Preventive maintenance for the roller furler
The roller furling gear on a boat is something that is generally taken for granted; it’s a simple mechanism, and it usually seems to work just fine without a lot of maintenance fuss.
But, when it stops working offshore it can be a real problem, given that it seems to pick moments when it is least convenient and most dangerous to occur — like when your furling line parts in a storm, rolling out the 80 percent of the sail you least wanted to see, without any easy way to put the tiger back into its cage. I’ve been there for that one, twice, and learned a few lessons.
The other furler lesson I learned — and this was from two experiences as well (a pattern?) — is that many furler rigs are vulnerable to having the connecting devices (screws or pins) “back out” of their countersunk homes where the extrusion sections join.
The first time came during a Bermuda Race, when we wanted to change headsails. We lowered the sail (and swivel) about 1/3 of the way down the forestay, where it stopped. A couple of firm tugs meant we lodged it totally on the roll pin (this was an older Harken rig) that had worked its way out of the extrusion. The result: going aloft, but in a manner far more difficult than going up the mast. In this case, the sailor drawing the short straw (i.e. the skipper) had to tie himself up close to the extrusion as that’s where the repair had to take place — 7-8 inches forward of the mast, at an angle.
This is, at the very least, an awkward situation, particularly when in significant seas, and with a 150 percent genoa that is taking on a life of its own. Trying to hold onto a thin piece of aluminum, that tends to rotate, while cutting loose the sail and trying to put a screw or pin back into place, is not an easy thing to do 20 feet off a pitching deck.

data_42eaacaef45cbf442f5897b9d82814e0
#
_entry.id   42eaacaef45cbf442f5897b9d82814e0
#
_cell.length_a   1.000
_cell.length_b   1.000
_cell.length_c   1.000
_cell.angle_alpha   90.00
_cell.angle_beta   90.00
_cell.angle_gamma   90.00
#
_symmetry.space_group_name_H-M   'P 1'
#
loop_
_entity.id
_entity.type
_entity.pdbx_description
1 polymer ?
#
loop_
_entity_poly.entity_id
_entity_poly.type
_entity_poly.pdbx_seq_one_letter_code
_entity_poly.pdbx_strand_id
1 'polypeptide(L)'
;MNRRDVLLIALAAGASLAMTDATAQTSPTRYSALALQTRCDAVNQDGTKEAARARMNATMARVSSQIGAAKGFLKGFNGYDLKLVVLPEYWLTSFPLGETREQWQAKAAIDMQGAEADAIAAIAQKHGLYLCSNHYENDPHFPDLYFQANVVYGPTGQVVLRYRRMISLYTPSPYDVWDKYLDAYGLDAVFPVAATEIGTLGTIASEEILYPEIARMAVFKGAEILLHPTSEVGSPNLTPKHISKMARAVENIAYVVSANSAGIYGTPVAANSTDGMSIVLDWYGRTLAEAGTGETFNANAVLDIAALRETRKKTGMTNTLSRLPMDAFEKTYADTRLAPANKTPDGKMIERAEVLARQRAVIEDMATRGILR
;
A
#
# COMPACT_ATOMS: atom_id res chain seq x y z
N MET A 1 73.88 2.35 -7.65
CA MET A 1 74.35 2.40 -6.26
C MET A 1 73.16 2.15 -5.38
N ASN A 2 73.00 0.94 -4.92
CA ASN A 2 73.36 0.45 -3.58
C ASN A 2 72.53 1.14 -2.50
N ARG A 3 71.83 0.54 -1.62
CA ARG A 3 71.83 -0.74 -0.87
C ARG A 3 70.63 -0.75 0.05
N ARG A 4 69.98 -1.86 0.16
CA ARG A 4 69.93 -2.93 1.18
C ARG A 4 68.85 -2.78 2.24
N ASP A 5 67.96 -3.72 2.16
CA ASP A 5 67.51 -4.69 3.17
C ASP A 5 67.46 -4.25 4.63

The very same situation happened to me (and I swear it’s the last time) after moving the boat across the Mediterranean last fall. In this case, the set screw holding our Profurl’s extrusion pieces together backed out of its threaded hole, about half way up the forestay. Fortunately, it was a problem for us at the dock — not offshore — as we prepared to decommission the boat for the winter.
Once home, I connected with my sail maker, Jan Pedersen at Bayview Rigging & Sails, and asked him for his advice on how to avoid this in the future. Here are his comments:
• Furler extrusions with roll pins are not very common anymore. However, if you have one, he suggests removing the roll pin, coating it in red Loctite (the most permanent type), and putting it back in its hole to set. Once it has set, you can gently peen the inside of the hole with a small drift pin so that it creates a blockage on the inside of the extrusion, or you can expand the roll pin with an awl. If you take the latter approach, you can hold a block to the opposite side you are working on, to keep the roll pin in place. You can pound out the roll pin, when needed, using the proper-sized drift pin.
• Far more common nowadays are extrusions with set screws. Since you need to be able to unscrew them periodically, it’s best not to peen the cavity or the threads. Better to coat them with blue Loctite (medium permanency) when installing. When removing, it’s possible that heat may be needed to loosen them up. Whatever you do, don’t try to make an imperial hex wrench substitute for a metric one, or vice versa; that makes for a messy problem, and often requires a new extrusion piece.
• There are several manufacturers that assemble their extrusions without any exterior fasteners, such as Furlex, which relies on a bar spring system inside that hold the sections together.
Whatever your choice, before you head offshore, take a look at those sections where they are joined. It’s far easier to back out the pin or screw when the mast is off the boat, and the furler rig at a more workable altitude. And, if you think of it, on a calm day, sight your eye up along the foil (or use binoculars) to see if you can spot any protrusions; that might keep you from jamming the swivel onto one of the connecting fasteners when you least want it to happen.